George Kreizler is an extraordinarily interesting artist whose work cannot be completely categorised into one movement. He spans from the striking symbolic paintings that remind us of John Martin’s Romanticism, in which imagination and reality become one in an enthralling mystical vision, to the pure French Impressionism of Pissarro, Rousseau, Morisot and the American Impressionism of Hassam Childe.
Kreizler is fore mostly a landscape painter who chooses technically challenging weather conditions and times of day, such as reflections on wet surfaces, ominously dark skies and rough waters, to create intensely dramatic effects and highlight the awesome power of nature. His vibrant and hatching strokes enliven the painting’s surface and the reduction of the landscape to a spontaneous, intricate web of rapidly applied pure analogous and complementary tones denote a free and un-academic style.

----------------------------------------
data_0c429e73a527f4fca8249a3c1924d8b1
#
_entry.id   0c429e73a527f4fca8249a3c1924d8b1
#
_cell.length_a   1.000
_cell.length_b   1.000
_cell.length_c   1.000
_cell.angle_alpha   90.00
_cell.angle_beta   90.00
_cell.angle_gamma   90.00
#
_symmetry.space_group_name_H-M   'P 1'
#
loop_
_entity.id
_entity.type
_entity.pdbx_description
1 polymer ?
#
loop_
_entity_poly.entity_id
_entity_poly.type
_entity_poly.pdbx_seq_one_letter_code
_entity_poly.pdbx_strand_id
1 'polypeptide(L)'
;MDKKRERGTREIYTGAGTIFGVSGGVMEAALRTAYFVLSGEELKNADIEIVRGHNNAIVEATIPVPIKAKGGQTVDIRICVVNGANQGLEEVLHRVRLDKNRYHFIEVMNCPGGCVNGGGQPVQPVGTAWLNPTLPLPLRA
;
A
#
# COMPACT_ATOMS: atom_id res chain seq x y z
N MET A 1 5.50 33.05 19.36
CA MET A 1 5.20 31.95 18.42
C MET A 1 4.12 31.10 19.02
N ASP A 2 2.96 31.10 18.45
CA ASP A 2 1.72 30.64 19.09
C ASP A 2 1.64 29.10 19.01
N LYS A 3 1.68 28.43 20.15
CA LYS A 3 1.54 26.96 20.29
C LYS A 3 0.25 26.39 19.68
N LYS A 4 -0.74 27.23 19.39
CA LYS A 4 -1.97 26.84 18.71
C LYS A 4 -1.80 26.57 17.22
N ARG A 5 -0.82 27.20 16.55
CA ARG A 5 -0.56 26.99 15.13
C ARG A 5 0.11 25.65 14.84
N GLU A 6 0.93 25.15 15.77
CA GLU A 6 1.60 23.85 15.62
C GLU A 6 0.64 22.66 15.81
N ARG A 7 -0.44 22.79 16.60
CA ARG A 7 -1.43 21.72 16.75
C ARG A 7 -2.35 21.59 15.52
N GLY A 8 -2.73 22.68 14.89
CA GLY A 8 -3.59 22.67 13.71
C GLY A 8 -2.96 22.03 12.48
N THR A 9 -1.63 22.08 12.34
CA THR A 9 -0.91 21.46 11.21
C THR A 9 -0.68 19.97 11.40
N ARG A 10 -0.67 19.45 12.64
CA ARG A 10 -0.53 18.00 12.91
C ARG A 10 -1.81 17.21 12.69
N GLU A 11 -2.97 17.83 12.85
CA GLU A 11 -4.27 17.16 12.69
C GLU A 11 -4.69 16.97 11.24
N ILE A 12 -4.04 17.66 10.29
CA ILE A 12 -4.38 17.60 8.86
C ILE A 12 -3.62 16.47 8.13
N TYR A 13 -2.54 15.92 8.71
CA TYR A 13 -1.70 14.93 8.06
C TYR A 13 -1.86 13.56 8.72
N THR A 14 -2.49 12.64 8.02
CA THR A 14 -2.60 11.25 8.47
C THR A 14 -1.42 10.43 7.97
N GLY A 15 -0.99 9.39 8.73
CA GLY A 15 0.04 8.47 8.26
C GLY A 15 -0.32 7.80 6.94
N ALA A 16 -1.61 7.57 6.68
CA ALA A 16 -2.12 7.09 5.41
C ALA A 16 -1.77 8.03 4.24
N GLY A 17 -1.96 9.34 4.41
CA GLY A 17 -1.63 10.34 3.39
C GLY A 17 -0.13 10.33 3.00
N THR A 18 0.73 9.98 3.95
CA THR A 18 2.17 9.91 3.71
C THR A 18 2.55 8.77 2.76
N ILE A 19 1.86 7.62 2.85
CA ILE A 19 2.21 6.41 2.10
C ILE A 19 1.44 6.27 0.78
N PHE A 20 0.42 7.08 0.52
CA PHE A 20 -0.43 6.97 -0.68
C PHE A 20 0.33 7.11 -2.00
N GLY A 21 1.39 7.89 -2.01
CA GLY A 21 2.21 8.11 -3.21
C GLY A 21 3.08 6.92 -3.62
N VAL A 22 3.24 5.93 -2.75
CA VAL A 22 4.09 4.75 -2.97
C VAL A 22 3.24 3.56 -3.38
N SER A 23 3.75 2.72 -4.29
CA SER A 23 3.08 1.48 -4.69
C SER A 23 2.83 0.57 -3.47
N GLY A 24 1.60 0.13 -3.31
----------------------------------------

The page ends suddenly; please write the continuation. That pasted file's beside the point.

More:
Kreizler’s more detailed and stylistically tamed paintings are works of pure draughtsmanship and talent. Views that recall the great Impressionist master Monet where light and shadow create a feeling of intimacy and personal contact with the painting. Every canvas shows a differing touch and technical prowess, thus expressing and conveying the most essential, inherent and substantial feature of each scene to create an emotional communicative connection with the viewer. Kreizler analyses his scenes like a psychologist analyses the mind. Freud thought that artists were avant garde psychologists who knew the laws which activate the subconscious. Kreizler is a master in depicting the scenery of that subconscious.